When carrying out the tasks described in this section, make sure that you comply with your obligations under data protection law. This is because you will need to collect.
Also, if your property is in England or Scotland, you should not attempt to charge your tenants for carrying out these checks. Seefor more information.
Before you grant any type of tenancy, you (or your agent) are advised to take at least 2 references for prospective tenants. The references can be from a previous landlord or secured lender, an accountant, an employer, or a bank or a building society.
As well as a general reference, at least one reference should confirm the prospective tenant's financial status and ability to pay the rent. You have the right to ask for bank or building society statements. These will give you an idea of the state of the tenant's bank accounts, and will also be proof of address. You should also ask the tenant for permission to obtain a credit report and for the details that you will need to give to the credit reference agency.
You should check the references carefully (and not necessarily take them at face value – they could be forged or exaggerated). If you have any doubts, you could consider getting in touch with the referees.
You're advised to make detailed checks before giving anyone possession of your property (to reduce the risk of a prospective tenant becoming a problem tenant); if a problem arises during the tenancy you can't harass the tenant or take the law into your own hands, whatever the circumstances.
You can check whether any help with the deposit is available to the tenant. For example, in some circumstances:
For tenancies in England, the Immigration Act 2014 requires a landlord to check that all the adult occupiers of their property have a right to live and rent property in the UK (even if the landlord uses an agent). This is called the 'right to rent' scheme.
Note: In March 2019, the High Court ruled that the right to rent scheme is unlawful. The Government may now either appeal the case or amend the law, but in the meantime you should continue to make the right to rent check.
Before you agree to rent out a property you (or your agent) must:
If the occupiers have a time-limited right to remain in the UK that expires during the tenancy, you must follow up to check that their right to remain has been renewed.
You must also:
For more information, see the Home Office's.
As part of theyou could receive a criminal conviction and or a fine if you allow someone without the right to rent to occupy your property.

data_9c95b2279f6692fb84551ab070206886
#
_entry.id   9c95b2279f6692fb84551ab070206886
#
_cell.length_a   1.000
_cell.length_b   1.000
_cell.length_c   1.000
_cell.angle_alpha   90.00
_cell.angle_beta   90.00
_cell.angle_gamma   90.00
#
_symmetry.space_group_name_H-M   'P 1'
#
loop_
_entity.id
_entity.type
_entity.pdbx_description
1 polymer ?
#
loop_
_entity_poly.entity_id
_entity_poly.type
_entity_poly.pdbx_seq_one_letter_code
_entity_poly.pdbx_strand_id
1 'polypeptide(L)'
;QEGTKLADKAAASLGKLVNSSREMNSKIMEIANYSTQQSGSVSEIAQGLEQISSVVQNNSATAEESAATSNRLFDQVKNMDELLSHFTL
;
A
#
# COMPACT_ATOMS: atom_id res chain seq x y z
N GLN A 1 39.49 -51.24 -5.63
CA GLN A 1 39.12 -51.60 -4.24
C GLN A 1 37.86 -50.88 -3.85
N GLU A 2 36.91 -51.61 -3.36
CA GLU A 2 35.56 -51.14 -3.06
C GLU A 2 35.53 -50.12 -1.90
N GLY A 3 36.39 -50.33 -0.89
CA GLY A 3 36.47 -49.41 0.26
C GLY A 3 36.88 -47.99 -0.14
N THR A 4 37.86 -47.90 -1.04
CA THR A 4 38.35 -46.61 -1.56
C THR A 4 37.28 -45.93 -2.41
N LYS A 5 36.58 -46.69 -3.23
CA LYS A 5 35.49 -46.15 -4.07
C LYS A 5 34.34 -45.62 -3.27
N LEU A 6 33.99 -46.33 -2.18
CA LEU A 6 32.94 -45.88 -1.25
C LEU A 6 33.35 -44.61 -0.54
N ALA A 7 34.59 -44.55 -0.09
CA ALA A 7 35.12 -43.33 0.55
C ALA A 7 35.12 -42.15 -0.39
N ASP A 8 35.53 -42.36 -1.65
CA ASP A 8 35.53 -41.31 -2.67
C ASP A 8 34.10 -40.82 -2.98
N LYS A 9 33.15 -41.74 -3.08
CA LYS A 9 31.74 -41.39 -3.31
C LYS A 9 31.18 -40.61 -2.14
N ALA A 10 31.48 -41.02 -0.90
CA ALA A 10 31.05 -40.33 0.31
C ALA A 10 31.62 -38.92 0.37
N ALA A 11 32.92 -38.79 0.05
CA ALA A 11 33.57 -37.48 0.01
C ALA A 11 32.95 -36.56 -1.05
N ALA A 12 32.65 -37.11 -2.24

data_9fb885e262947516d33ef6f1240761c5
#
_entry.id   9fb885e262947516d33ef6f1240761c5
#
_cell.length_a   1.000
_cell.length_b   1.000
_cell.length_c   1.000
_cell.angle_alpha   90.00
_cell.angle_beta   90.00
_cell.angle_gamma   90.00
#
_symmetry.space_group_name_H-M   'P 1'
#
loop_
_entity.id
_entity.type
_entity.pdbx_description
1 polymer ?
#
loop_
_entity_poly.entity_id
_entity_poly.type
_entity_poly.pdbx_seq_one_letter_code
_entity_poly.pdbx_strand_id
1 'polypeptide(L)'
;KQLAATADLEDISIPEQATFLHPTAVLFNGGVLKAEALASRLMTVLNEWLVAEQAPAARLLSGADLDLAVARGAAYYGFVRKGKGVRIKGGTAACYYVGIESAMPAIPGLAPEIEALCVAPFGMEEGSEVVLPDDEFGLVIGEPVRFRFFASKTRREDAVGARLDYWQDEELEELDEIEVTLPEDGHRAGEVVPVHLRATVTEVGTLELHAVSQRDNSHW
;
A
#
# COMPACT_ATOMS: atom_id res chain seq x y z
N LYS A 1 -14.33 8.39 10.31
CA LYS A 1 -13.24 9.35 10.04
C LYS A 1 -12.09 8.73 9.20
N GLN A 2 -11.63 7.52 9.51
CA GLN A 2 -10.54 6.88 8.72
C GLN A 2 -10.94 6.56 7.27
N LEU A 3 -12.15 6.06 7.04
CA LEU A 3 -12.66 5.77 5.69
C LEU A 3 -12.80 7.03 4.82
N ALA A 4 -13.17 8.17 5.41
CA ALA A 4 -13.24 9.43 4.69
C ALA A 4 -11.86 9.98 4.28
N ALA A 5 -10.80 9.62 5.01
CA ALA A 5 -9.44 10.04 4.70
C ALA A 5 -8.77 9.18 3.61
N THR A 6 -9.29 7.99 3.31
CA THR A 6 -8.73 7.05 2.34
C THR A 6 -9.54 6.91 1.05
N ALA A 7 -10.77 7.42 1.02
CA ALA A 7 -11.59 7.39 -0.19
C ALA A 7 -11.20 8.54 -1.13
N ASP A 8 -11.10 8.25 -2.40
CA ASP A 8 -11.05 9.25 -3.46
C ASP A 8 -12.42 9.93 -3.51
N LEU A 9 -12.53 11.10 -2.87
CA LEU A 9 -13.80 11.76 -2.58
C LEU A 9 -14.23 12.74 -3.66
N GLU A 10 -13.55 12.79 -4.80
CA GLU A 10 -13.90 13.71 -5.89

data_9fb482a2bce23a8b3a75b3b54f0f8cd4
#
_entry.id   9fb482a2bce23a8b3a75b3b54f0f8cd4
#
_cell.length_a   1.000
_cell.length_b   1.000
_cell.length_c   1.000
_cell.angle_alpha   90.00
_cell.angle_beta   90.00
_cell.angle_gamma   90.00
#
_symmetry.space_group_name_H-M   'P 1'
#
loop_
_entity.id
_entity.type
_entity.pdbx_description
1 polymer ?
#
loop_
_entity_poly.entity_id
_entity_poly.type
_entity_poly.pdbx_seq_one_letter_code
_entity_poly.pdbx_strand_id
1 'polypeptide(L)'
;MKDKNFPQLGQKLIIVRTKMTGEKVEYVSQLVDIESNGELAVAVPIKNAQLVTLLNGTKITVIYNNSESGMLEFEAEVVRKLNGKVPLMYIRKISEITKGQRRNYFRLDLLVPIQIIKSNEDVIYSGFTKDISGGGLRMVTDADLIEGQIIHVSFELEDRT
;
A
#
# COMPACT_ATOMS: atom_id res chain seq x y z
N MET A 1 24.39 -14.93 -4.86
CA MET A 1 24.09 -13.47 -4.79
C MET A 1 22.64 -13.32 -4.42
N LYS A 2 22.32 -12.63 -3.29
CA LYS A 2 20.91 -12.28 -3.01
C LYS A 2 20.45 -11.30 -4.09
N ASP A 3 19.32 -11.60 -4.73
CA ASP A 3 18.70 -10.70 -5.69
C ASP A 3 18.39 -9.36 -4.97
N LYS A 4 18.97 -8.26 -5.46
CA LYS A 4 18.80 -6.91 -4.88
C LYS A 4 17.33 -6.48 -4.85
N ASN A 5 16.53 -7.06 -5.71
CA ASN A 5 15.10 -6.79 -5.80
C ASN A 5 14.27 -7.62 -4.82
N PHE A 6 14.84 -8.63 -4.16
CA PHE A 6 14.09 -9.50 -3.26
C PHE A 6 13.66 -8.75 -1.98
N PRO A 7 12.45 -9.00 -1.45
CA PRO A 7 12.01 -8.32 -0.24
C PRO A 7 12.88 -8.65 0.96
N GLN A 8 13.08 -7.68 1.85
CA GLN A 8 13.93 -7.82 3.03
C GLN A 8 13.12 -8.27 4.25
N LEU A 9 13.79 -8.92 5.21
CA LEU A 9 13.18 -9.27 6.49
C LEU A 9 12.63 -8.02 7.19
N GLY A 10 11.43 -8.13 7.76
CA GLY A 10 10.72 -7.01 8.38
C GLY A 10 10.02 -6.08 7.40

You may have a defence if you have an agent managing your property and:
But it must be expressly stated in your agreement with the agency that they are responsible for performing the check.
You may also have a defence if you:
If a landlord discovers that their tenant doesn't have the right to rent during the tenancy (e.g. if their right has expired), they must take steps to remove them within a reasonable time after discovering this to prevent being guilty of a criminal offence.
The landlord should negotiate with the disqualified tenants to see if they will agree to leave, or serve a section 21 notice to recover possession if the tenancy is an assured shorthold tenancy.
Alternatively the landlord should consider whether there are any other applicable grounds under the Housing Act 1988 to end the tenancy, including Ground 7B which has been added by the Immigration Act 2016. Ground 7B allows a landlord to terminate an assured tenancy if they have received a notice from the Secretary of State that any of the tenants, or any of the persons occupying the property, don't have a right to rent.
If Ground 7B applies to all the tenants, the landlord can use the prescribed form for this purpose (Notice of Eviction and End of Tenancy under s 33D(3) of the Immigration Act 2014) to give the tenants at least 28 days' notice to leave the property. The notice is treated as a notice to quit and ends the tenancy without the need for an order of the court. However, the landlord must not evict the tenants forcibly and should apply to the court for an order for a warrant of possession if the tenants don't leave, so that the court bailiff can carry out the eviction. This notice doesn't apply if some of the tenants have a right to rent. Alternatively the landlord can use a notice under section 8 of the Housing Act relying on Ground 7B, and then apply to the court for an order for possession.
Seefor more information on which documents are valid when carrying out checks. The Home Office has also published a on the topic.